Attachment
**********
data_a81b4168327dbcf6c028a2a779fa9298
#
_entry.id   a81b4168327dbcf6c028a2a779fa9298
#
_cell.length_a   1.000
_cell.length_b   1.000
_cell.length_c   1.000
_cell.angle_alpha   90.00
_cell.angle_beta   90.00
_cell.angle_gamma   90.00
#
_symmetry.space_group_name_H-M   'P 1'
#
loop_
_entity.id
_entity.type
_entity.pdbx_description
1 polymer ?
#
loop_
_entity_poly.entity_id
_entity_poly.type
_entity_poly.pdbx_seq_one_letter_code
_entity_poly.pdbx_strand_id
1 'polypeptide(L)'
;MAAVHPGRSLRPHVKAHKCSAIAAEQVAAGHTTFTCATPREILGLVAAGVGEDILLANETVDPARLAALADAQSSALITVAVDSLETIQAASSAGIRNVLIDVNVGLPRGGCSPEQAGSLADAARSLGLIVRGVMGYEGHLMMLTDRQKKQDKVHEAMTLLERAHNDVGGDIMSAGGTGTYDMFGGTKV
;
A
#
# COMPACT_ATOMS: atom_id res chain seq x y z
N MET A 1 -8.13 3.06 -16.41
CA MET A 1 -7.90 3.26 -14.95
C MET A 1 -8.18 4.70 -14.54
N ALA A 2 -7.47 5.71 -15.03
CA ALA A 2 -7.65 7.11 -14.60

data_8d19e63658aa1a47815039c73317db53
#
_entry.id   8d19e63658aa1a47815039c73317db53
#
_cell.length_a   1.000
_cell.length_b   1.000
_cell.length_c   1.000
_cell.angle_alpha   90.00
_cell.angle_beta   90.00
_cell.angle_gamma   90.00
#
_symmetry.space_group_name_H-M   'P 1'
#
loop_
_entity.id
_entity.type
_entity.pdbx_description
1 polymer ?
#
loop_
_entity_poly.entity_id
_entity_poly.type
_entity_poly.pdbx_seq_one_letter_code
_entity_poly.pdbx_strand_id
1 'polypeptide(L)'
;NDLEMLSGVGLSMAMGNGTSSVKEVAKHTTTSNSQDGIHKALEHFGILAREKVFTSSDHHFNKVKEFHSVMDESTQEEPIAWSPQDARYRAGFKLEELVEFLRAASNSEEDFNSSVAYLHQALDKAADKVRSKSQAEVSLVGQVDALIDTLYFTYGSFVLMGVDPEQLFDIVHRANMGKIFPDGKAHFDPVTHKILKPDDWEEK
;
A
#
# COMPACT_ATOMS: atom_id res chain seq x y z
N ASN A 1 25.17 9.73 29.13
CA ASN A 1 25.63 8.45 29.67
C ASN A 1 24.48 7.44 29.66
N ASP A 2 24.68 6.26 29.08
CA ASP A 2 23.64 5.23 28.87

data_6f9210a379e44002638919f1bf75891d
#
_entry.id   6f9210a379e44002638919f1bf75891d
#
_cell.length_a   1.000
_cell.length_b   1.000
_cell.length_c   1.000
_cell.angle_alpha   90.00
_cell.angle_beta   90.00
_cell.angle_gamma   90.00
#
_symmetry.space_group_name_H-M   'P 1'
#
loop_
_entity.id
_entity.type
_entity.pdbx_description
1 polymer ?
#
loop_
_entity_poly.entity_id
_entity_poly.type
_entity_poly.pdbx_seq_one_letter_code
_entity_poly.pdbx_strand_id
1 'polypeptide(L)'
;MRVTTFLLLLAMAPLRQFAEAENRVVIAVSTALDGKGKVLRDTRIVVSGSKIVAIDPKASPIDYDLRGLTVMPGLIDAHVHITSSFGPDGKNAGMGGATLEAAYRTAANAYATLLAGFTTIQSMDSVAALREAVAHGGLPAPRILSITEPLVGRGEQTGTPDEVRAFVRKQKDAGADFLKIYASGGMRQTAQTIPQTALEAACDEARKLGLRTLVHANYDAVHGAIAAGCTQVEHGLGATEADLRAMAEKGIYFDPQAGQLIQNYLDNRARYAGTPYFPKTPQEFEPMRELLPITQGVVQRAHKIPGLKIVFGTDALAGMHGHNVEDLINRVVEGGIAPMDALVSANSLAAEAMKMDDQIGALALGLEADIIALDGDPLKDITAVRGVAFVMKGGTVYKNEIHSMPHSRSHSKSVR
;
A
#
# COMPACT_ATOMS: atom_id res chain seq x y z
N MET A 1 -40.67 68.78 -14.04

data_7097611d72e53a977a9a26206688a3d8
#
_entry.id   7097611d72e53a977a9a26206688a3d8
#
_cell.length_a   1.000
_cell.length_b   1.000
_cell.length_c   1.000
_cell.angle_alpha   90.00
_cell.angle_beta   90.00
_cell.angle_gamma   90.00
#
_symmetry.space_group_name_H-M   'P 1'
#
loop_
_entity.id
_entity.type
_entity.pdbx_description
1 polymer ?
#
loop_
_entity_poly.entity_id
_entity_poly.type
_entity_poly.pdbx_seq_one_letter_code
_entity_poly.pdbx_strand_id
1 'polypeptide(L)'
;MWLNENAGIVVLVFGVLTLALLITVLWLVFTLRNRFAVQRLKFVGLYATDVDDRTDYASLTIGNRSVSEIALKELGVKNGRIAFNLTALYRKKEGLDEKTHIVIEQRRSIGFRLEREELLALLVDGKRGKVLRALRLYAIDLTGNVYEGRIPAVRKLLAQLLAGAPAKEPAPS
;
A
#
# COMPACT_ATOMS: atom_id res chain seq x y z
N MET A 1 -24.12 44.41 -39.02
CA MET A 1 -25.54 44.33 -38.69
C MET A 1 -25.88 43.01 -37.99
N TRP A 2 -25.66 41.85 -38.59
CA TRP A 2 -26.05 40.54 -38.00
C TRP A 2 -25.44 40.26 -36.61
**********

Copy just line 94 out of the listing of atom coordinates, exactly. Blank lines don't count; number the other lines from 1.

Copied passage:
_entity_poly.pdbx_strand_id